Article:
4. I found it hard to bond with the baby
Even as the baby grew stronger and bigger with each passing week and it seemed very unlikely something would go wrong, I was still finding it hard to bond with the little life inside me. I just felt disconnected from the whole experience. I noticed this the most when we had a pregnancy scare with some bleeding at 10 weeks and I went in for an ultrasound. Sitting there in the waiting room, I felt numb and strangely calm. Feeling disconnected was a protective measure against heartache, I knew. Thankfully, everything turned out to be completely fine.
After this happened, I became quite upset with myself. I didn’t want to feel this way. Shouldn’t I want to be all in? I wanted to start believing that this baby was staying put. I wanted to bond with this little babe, to send him or her all the love and positive energy I could find. So, to help me get there, Ben and I decided to find out the baby’s gender. As soon as I knew what we were having, everything shifted. I could suddenly imagine our future family and I began to dream about our lives together.
5. Hello superstition
I’m not a superstitious person in the slightest. I don’t freak out about walking under ladders, seeing black cats or carry a rabbit’s foot around. But pregnancy after loss changed something in me. I know it defies logic and you can’t actually ‘jinx’ a pregnancy but I found myself unwittingly becoming a bit superstitious about things.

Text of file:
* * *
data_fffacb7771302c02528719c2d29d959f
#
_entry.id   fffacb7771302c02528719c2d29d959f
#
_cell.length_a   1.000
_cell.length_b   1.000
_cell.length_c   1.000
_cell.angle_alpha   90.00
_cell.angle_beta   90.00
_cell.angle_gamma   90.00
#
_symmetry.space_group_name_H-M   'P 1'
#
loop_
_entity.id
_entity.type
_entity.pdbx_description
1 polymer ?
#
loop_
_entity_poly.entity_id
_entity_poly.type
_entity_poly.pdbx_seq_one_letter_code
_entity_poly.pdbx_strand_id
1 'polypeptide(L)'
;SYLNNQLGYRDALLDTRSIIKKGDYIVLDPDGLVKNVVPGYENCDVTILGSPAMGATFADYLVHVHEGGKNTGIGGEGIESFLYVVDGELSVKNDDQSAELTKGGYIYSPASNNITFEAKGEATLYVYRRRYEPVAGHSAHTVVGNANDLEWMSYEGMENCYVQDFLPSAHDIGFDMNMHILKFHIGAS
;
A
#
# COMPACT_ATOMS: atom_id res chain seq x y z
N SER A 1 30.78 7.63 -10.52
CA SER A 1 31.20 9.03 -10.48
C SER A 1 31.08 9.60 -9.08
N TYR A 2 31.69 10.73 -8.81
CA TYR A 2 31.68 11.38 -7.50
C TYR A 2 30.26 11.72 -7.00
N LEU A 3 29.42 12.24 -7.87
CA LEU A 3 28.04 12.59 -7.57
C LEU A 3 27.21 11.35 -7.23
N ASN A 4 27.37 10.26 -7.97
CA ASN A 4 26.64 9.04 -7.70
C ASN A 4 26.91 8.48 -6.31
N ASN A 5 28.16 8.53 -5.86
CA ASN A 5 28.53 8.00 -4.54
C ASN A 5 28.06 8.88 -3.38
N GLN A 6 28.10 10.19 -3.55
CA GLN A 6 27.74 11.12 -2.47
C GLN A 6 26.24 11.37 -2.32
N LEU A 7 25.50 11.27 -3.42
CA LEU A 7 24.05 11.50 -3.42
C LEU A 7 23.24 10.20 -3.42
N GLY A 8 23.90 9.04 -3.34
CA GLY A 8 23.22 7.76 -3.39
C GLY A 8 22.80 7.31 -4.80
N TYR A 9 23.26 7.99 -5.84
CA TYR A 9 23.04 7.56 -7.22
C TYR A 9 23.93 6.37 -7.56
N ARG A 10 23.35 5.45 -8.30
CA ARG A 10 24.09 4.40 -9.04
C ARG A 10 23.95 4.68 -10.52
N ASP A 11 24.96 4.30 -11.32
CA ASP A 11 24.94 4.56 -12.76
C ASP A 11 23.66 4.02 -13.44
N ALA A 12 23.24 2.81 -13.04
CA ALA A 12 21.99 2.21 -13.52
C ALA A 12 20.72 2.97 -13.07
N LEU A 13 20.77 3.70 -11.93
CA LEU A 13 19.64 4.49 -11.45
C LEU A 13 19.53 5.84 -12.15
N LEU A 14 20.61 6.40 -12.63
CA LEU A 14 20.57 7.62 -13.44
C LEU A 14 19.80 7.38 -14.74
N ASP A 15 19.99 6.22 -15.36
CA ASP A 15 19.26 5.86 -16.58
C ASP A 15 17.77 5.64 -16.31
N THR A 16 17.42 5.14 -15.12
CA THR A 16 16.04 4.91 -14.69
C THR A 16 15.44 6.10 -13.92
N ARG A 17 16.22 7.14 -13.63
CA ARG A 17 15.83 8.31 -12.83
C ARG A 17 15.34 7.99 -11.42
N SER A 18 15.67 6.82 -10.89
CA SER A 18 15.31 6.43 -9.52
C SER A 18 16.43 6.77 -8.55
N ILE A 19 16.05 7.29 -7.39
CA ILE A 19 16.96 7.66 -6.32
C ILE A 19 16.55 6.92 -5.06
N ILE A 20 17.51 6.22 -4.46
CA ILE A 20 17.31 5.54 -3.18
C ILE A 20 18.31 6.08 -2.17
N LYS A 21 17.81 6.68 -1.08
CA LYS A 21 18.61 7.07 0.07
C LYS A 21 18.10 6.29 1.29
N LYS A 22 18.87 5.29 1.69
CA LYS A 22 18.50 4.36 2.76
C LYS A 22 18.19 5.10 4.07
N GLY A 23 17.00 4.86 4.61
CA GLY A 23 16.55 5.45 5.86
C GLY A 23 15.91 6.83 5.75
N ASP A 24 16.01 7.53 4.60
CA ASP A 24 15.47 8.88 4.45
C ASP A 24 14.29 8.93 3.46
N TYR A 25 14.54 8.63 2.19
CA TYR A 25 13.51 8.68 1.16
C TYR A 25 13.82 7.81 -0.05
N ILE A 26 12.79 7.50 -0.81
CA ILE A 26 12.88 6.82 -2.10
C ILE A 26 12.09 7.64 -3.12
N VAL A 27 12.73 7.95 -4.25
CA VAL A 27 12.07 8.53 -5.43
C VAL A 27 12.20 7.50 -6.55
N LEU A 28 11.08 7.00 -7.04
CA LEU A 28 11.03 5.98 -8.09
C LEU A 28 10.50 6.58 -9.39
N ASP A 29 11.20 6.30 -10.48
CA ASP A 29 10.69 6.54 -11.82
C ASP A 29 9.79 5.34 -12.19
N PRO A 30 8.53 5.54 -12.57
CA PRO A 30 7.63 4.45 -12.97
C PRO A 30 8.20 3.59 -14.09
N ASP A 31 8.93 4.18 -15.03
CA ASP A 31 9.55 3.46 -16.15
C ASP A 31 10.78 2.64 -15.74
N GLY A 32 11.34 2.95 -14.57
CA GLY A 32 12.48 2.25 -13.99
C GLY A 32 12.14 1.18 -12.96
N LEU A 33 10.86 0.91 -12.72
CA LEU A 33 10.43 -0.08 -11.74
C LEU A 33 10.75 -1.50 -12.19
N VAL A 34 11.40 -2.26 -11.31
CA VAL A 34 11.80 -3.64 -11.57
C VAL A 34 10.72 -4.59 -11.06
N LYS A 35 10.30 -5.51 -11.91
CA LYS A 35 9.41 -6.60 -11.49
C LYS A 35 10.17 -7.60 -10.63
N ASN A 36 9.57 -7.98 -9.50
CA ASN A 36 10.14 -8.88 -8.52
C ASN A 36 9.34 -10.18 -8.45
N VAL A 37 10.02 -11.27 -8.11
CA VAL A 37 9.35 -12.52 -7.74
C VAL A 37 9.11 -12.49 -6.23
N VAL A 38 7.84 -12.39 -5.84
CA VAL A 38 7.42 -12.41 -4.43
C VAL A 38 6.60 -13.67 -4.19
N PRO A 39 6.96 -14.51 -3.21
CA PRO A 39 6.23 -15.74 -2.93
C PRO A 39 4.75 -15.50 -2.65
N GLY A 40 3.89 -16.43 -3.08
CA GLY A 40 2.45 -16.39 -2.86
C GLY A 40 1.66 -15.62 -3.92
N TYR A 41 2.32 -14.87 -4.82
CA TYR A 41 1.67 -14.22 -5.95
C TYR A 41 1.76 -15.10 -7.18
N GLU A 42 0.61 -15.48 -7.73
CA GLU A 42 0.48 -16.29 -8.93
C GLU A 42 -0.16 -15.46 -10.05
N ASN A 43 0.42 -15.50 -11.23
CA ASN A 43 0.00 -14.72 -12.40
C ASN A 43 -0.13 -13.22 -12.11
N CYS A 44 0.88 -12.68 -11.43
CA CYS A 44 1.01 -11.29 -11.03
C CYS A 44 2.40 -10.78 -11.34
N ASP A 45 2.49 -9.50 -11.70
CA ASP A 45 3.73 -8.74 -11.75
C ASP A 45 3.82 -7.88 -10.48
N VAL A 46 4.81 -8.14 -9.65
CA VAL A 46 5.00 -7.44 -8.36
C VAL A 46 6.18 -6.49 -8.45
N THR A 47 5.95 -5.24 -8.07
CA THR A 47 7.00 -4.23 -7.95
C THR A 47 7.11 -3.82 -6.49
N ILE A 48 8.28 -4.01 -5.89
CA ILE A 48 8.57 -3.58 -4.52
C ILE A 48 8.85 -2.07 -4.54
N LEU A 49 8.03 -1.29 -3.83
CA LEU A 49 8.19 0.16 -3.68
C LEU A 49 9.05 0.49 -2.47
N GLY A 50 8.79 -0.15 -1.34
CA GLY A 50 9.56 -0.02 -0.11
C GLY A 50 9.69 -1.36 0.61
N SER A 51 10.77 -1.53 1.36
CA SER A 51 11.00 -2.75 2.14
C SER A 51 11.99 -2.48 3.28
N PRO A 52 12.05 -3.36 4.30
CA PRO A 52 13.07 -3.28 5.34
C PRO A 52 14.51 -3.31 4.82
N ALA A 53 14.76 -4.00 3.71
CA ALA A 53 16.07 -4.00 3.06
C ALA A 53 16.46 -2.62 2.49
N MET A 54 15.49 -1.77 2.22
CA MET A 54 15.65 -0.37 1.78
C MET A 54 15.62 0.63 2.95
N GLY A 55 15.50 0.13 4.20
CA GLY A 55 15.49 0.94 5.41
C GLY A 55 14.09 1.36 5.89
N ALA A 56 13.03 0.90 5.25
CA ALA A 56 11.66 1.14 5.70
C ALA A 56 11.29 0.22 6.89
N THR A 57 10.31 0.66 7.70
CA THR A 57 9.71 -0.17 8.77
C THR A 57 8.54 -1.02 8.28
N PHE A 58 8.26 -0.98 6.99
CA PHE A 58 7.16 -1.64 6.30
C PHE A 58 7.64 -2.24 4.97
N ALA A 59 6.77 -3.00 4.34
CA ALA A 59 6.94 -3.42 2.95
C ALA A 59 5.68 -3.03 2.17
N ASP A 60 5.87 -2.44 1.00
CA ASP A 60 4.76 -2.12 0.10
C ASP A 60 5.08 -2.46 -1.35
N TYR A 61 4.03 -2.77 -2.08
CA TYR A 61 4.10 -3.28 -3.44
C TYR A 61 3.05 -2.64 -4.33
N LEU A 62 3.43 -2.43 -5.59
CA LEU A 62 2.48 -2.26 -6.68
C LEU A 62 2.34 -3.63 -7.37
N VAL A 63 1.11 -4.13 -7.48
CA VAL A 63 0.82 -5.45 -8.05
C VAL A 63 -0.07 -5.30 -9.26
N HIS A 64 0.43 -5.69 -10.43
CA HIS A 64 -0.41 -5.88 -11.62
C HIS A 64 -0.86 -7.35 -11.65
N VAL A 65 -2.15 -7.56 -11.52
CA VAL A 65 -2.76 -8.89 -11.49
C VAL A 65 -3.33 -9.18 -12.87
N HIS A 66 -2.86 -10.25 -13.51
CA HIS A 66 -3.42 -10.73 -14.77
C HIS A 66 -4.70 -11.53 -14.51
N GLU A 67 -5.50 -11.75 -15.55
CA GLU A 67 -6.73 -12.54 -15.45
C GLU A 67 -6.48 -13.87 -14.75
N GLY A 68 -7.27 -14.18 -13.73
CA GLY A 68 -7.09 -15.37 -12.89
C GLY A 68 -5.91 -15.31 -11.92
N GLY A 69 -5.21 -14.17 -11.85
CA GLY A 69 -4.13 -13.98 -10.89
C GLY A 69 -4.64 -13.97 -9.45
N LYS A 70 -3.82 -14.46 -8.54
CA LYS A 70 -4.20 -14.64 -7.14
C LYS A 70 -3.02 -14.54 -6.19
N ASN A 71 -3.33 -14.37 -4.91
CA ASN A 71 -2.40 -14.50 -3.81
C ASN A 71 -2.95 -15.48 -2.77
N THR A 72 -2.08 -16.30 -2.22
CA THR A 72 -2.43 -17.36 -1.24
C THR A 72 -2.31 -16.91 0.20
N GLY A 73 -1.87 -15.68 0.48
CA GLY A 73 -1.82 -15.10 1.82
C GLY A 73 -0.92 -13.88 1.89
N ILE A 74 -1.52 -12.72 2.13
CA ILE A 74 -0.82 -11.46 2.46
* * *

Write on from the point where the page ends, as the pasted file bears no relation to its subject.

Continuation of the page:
Basically, I was wary of repeating any decisions I’d made in the last pregnancy in case it paved the way for the same outcome. Last time I accepted some baby clothes as a present from my mother-in-law a few weeks in. No gifts this time. Last time, I walked a certain route to the ultrasound clinic. We went a different way this time. Last time I started a journal as soon as I got a positive pregnancy test. This time I was scared to get any of my feelings down in ink. Of course none of this would have influenced the pregnancy at all but I guess it was a way for me to feel like I had some control over an event that I really had no control over.
6. I felt like each day was a new miracle
Affirmations like ‘I’m pregnant today and that’s all that matters right now’ helped keep me from thinking too far ahead which was terrifyingly overwhelming. The only way I could cope was to just take it one day at a time. I was so utterly grateful for each new day that I was pregnant and I took nothing for granted. I knew how easily it could all go wrong so each day that it didn’t was a miraculous gift.
Even though the miscarriage stole my innocence, if I didn’t lose that first baby I’m not sure I’d feel such a profound sense of gratitude and awe in pregnancy. Yes, so much can go wrong but more often than not, so much goes right. As I sit here typing this, I can feel this strong, rainbow baby flexing its muscles inside my belly, stretching and nudging me. It’s the best feeling in the whole world. And when I’m lying in bed at night and the baby starts doing somersaults, I never wish for a second that it would stop so I could sleep. I lay there, hand on my belly, smiling in the dark, happy to stay up all night just to feel it. But as I inevitably drift off to sleep, I do so feeling like I’m the luckiest person in the whole world. This baby is already loved more fiercely than I ever thought possible. And maybe I have my miscarriage to partly thank for that.
Interested in reading more about my pregnancy journey? Browse the Pregnancy category or start with these posts:
- Miscarriage: A Jumbled Mess of Thoughts and Feelings
- The Things That Helped Me Heal After Miscarriage
- Oh Baby!
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Have you experienced pregnancy after loss? Does any of this resonate with you?